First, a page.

Simple versus exponential moving averages, by now, you’re probably asking yourself, which is better?

The simple or the exponential moving average?

First, let’s start with the exponential moving average.

When you want a moving average that will respond to the price action rather quickly, then a short-period EMA is the best way to go.

These can help you catch trends very early (more on this later), which will result in higher profit. In fact, the earlier you catch a trend, the longer you can ride it and rake in those profits (boo yeah!).

The Downside of Exponential Moving Average

The downside to using the exponential moving average is that you might get faked out during consolidation periods (oh no!).

Because the moving average responds so quickly to the price, you might think a trend is forming when it could just be a price spike. This would be a case of the indicator being too fast for your own good.

Simple Moving Averages

With a simple moving average, the opposite is true.

When you want a moving average that is smoother and slower to respond to price action, then a longer period SMA is the best way to go.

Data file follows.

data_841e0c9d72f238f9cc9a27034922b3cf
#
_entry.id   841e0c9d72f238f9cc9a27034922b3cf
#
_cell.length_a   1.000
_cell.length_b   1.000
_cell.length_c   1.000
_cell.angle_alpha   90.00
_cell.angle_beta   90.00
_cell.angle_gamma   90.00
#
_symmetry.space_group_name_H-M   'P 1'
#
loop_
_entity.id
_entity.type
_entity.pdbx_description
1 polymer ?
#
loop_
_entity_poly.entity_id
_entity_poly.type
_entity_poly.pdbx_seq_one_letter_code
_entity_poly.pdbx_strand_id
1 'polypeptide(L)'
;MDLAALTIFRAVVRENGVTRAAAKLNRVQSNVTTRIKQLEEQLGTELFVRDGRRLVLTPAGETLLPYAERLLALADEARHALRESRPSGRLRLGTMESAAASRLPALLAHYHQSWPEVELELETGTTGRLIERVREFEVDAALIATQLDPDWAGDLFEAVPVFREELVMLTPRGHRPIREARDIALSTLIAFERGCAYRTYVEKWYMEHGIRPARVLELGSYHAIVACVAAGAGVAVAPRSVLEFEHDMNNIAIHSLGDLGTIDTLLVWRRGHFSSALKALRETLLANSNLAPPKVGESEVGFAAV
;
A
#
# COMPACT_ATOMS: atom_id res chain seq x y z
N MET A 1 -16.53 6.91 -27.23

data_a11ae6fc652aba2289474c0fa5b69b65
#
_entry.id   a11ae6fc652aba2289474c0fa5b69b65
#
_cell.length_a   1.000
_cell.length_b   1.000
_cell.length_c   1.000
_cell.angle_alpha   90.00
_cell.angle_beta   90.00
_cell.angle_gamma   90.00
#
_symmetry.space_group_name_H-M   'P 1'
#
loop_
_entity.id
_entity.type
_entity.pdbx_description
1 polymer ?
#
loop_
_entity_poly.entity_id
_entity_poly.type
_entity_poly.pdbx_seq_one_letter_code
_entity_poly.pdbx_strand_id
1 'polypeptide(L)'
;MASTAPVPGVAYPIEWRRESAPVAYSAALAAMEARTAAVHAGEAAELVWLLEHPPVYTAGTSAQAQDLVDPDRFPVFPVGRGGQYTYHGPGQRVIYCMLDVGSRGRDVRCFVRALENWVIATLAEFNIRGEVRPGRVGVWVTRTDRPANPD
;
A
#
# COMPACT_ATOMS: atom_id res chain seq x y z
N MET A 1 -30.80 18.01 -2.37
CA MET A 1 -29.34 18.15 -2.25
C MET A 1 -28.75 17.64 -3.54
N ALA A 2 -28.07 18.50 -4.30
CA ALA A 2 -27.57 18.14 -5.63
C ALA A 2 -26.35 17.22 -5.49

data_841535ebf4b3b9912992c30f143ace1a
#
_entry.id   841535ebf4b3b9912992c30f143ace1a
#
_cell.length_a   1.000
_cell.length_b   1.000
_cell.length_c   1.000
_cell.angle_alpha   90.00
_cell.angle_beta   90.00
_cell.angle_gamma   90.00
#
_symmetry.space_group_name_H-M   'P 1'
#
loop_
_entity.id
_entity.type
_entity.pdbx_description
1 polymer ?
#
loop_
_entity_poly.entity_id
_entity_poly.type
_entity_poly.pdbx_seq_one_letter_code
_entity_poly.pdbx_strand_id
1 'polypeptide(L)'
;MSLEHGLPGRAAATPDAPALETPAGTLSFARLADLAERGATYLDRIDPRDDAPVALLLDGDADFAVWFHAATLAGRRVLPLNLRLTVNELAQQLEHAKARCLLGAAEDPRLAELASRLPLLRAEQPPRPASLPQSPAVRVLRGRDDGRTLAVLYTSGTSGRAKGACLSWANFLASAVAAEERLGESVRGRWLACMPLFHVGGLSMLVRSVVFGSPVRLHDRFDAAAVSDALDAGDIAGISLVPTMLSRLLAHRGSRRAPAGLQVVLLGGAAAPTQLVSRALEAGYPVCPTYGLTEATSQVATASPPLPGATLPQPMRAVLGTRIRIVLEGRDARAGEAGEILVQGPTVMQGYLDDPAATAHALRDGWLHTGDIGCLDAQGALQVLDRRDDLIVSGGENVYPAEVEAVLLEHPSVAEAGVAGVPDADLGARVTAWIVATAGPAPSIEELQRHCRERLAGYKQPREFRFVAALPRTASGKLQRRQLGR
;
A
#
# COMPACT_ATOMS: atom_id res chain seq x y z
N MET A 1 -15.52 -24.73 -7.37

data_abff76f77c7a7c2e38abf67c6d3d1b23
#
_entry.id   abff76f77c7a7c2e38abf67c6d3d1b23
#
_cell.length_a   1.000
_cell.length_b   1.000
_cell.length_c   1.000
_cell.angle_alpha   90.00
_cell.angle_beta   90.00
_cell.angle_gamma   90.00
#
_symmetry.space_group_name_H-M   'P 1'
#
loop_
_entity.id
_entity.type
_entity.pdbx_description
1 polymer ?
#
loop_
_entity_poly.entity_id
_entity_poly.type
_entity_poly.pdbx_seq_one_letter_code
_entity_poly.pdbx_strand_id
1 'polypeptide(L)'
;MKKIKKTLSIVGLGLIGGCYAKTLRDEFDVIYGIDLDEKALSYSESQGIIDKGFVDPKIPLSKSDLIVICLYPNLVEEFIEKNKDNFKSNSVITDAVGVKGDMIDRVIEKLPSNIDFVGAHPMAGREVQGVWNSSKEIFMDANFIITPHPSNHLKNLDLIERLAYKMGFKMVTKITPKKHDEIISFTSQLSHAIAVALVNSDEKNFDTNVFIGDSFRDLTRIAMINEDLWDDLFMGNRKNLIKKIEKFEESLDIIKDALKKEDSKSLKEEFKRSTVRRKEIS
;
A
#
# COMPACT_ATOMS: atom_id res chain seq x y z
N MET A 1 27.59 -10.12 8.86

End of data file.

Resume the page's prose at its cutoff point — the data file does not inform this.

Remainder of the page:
This would work well when looking at longer time frames, as it could give you an idea of the overall trend.

Although it is slow to respond to the price action, it could possibly save you from many fake outs.

The downside is that it might delay you too long, and you might miss out on a good entry price or the trade altogether.

The Tortoise and Hare

An easy analogy to remember the difference between the two is to think of a hare and a tortoise.


The tortoise is slow, like the SMA, so you might miss out on getting in on the trend early.

However, it has a hard shell to protect itself, and similarly, using SMAs would help you avoid getting caught up in fake outs.

On the other hand, the hare is quick, like the EMA. It helps you catch the beginning of the trend but you run the risk of getting sidetracked by fake outs (or naps if you’re a sleepy trader).

Below is a table to help you remember the pros and cons of each.

PROS Displays a smooth chart that eliminates most fake outs. Quick Moving and is good at showing recent price swings.
CONS Slow-moving, which may cause a lag in buying and selling signals More prone to cause fake outs and give errant signals.